The Monday came and I went into the meeting. The dean referred to a portion of the handbook referring to an offensive subject matter rule and how the school's image in the community was scarred by my presentation. The chair claimed my project had ruined the whole the whole capstone event and that no one would remember any of the other projects. Now keep in mind that I had used this script in a course before and had submitted the live action version in the past only to receive an 'A' for my work by the same instructor that approved everything for my Capstone.
The dean decided to fail me for my Capstone class, not just the final presentation portion of the grade, the ENTIRE class. This decision would not allow me to graduate. If he had failed me for just the presentation, which is the action that should have been taken, I still would have passed the class. I still had the final phase of my project to turn in, which I am sure would have received a good grade. This would have left me with a minimum of a 66% for the class, which is still passing. So after two years of hard work and being the top of my class I was stopped dead in my tracks. I had already picked up my graduation robe, cords and tassel representing my academic achievements, and invitations for graduation and now they hang in a closet never used. I refused to retake the class and canceled my enrollment for the bachelor degree in video game design.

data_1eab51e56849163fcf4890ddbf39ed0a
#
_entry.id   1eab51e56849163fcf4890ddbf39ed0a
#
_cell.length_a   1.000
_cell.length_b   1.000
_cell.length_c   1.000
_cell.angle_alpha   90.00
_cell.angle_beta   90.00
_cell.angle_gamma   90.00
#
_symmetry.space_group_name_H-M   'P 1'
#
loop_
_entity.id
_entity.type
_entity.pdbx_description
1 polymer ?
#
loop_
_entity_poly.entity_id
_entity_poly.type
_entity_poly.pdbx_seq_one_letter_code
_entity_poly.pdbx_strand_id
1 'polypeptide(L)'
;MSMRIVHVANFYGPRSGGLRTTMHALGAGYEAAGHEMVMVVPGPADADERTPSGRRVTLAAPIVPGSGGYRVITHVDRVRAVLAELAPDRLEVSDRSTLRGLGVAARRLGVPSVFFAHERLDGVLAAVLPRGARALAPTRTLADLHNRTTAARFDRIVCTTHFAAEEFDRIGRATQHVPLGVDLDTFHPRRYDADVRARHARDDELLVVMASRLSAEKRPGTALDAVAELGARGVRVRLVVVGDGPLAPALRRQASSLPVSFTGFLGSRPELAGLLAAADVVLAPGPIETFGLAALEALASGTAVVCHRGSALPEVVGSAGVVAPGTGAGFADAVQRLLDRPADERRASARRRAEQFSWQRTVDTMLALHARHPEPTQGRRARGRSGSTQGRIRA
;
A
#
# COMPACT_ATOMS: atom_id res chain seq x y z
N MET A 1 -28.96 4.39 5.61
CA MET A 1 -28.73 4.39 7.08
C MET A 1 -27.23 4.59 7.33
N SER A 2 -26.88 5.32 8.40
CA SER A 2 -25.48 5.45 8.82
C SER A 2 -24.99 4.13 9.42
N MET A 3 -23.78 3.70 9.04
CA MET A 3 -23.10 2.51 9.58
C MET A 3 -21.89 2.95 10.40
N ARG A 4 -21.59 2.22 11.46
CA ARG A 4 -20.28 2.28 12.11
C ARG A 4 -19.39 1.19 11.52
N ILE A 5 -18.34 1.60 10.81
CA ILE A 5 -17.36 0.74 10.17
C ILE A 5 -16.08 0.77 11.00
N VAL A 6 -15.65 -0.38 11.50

The entire ITT experience now makes me sick to my stomach. To think of the dept I acquired all for nothing. In a way it is a blessing, I guess, the whole situation saved me an even bigger waste of money for the bachelor degree. I am now enrolled in the animation program at my local CC which is a much better program and is a lot cheaper.
Here is a good example of what the community I live in thinks of ITT Tech. I was at work and speaking to an artist in the community. He was an older gentleman and obviously well established. I told him I was going to school for computer animation. Excited for me he asked me where. I told him I was getting my multimedia degree from ITT. His face went from smiles to a blank, almost disgusted, look and he just turned and walked away, not saying a word. I can not tell you how horrible this felt and was a real insight to what a mistake I had made in choosing to go to ITT.